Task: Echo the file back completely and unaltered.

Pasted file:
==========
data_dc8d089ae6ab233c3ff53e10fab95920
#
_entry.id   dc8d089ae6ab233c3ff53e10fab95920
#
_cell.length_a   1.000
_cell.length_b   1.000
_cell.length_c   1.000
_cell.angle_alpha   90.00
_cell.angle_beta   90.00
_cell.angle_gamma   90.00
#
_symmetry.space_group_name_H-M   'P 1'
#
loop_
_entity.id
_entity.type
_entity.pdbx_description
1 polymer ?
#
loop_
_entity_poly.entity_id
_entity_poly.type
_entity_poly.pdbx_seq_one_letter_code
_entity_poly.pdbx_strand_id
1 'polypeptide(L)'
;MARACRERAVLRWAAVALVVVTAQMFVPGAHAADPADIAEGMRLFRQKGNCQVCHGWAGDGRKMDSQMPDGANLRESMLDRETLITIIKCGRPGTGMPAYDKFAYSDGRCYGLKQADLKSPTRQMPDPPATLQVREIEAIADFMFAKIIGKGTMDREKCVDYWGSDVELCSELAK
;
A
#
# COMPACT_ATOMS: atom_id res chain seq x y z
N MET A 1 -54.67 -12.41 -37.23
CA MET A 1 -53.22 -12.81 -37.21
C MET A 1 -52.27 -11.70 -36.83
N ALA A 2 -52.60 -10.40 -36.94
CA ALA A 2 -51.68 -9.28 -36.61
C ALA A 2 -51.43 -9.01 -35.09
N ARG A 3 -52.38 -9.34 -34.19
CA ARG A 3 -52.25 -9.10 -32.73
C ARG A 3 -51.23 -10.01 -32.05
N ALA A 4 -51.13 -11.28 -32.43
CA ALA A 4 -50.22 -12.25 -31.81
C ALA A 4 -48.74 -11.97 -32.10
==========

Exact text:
data_dc8d089ae6ab233c3ff53e10fab95920
#
_entry.id   dc8d089ae6ab233c3ff53e10fab95920
#
_cell.length_a   1.000
_cell.length_b   1.000
_cell.length_c   1.000
_cell.angle_alpha   90.00
_cell.angle_beta   90.00
_cell.angle_gamma   90.00
#
_symmetry.space_group_name_H-M   'P 1'
#
loop_
_entity.id
_entity.type
_entity.pdbx_description
1 polymer ?
#
loop_
_entity_poly.entity_id
_entity_poly.type
_entity_poly.pdbx_seq_one_letter_code
_entity_poly.pdbx_strand_id
1 'polypeptide(L)'
;MARACRERAVLRWAAVALVVVTAQMFVPGAHAADPADIAEGMRLFRQKGNCQVCHGWAGDGRKMDSQMPDGANLRESMLDRETLITIIKCGRPGTGMPAYDKFAYSDGRCYGLKQADLKSPTRQMPDPPATLQVREIEAIADFMFAKIIGKGTMDREKCVDYWGSDVELCSELAK
;
A
#
# COMPACT_ATOMS: atom_id res chain seq x y z
N MET A 1 -54.67 -12.41 -37.23
CA MET A 1 -53.22 -12.81 -37.21
C MET A 1 -52.27 -11.70 -36.83
N ALA A 2 -52.60 -10.40 -36.94
CA ALA A 2 -51.68 -9.28 -36.61
C ALA A 2 -51.43 -9.01 -35.09
N ARG A 3 -52.38 -9.34 -34.19
CA ARG A 3 -52.25 -9.10 -32.73
C ARG A 3 -51.23 -10.01 -32.05
N ALA A 4 -51.13 -11.28 -32.43
CA ALA A 4 -50.22 -12.25 -31.81
C ALA A 4 -48.74 -11.97 -32.10